We work with families to support children ages 0-18 years to master skills needed for independence in childhood activities. Occupational therapists choose purposeful and meaningful activities to help children develop sensory processing skills, organizational skills, motor planning, visual motor skills, self-care skills, social skills, and self-regulation skills. We are skilled at modifying the task and/or the environment to ensure individual success.
Physical therapists work with children and their families to assist each child in reaching their maximum potential to function independently and to promote active participation in home, school and community environments.
Are you feeling overwhelmed with your parenting journey? Do you need a veteran parent to come alongside you in this journey?
What we can help with:
- Hard behaviors not responsive to traditional parenting techniques.
- Parenting support to lessen the daily chaos.
- Effects of trauma on behavior and learning.
- Effects of prenatal substance exposure on behavior and learning.
- Guidance in finding available resources.
- Home organization and modifications to support accessibility and reduce chaos.
- Educational concerns.
- Exploring school options.
- IEP Support/ Advocacy.
Sensory Integration is the organization of sensation for use. The brain must organize all incoming sensory information in order to move, learn, and respond appropriately to the environment. Each individual has a unique set of sensory needs. Sometimes those needs are extreme and can lead to dysfunction. Occupational therapists use objective testing tools to understand a child’s sensory needs and design purposeful activities to best meet those sensory needs while also promoting healthy development.
The Neurobehavioral Approach links brain function to behaviors. It is based on understanding the physical cause of behaviors and then adjusting the environment and expectations to match abilities. This approach works well for individuals with hidden disabilities associated with Fetal Alcohol Spectrum Disorders, Autism Spectrum Disorders, and learning disabilities. The current standard practice targets changing the behaviors and assumes that normal brain function is present. Standard practices, such as cognitive-behavioral therapy, are based on Learning Theory that views behaviors as intentional rather than symptomatic.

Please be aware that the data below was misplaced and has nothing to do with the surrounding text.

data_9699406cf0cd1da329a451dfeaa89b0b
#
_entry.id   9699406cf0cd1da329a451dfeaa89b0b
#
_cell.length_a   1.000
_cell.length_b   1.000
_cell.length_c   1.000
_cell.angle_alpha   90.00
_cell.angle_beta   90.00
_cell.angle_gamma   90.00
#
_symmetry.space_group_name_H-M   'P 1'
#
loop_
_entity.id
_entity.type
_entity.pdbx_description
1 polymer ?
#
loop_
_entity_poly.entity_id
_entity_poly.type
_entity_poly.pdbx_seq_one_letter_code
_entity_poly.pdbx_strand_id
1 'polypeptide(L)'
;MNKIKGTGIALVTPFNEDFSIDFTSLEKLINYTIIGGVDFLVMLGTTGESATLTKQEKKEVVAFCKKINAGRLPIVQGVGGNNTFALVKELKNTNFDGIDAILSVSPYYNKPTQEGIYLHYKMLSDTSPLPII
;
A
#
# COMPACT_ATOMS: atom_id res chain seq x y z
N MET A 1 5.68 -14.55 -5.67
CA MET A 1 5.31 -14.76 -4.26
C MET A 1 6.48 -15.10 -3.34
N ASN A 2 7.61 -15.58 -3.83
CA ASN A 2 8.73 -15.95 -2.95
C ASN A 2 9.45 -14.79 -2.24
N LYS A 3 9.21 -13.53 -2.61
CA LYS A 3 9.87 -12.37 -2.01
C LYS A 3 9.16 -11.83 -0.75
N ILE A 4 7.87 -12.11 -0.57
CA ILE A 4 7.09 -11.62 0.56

Self-regulation is the ability to attain, maintain, and change levels of alertness required for a task or situation. For example, naptime requires a low level of alertness while jumping on a trampoline requires a much higher level of alertness. Most academic tasks require a medium level of alertness that is neither too high or too low. Understanding these different levels, recognizing them in ourselves, and understanding how to adjust them is the basis for achieving self-regulation. The Alert Program, developed by occupational therapists, is used as our framework for self-regulation.
Trauma impacts the brain which impacts behavior. Trauma can occur at any point in life but often has the greatest impact during childhood while the brain is still developing. Trauma can occur during pregnancy to a developing fetus via stress hormones from the mother, drug and alcohol exposure, and other environmental toxins. Identifying trauma, recognizing that it changes the way one interprets and responds to the world around them, and then supporting that individual rather than punishing their fear-based behaviors helps reduce the cycle of fight-flight-freeze response.
"The secret of getting ahead is getting started. The secret of getting started is breaking down complex overwhelming tasks into small manageable tasks, and then starting on the first one"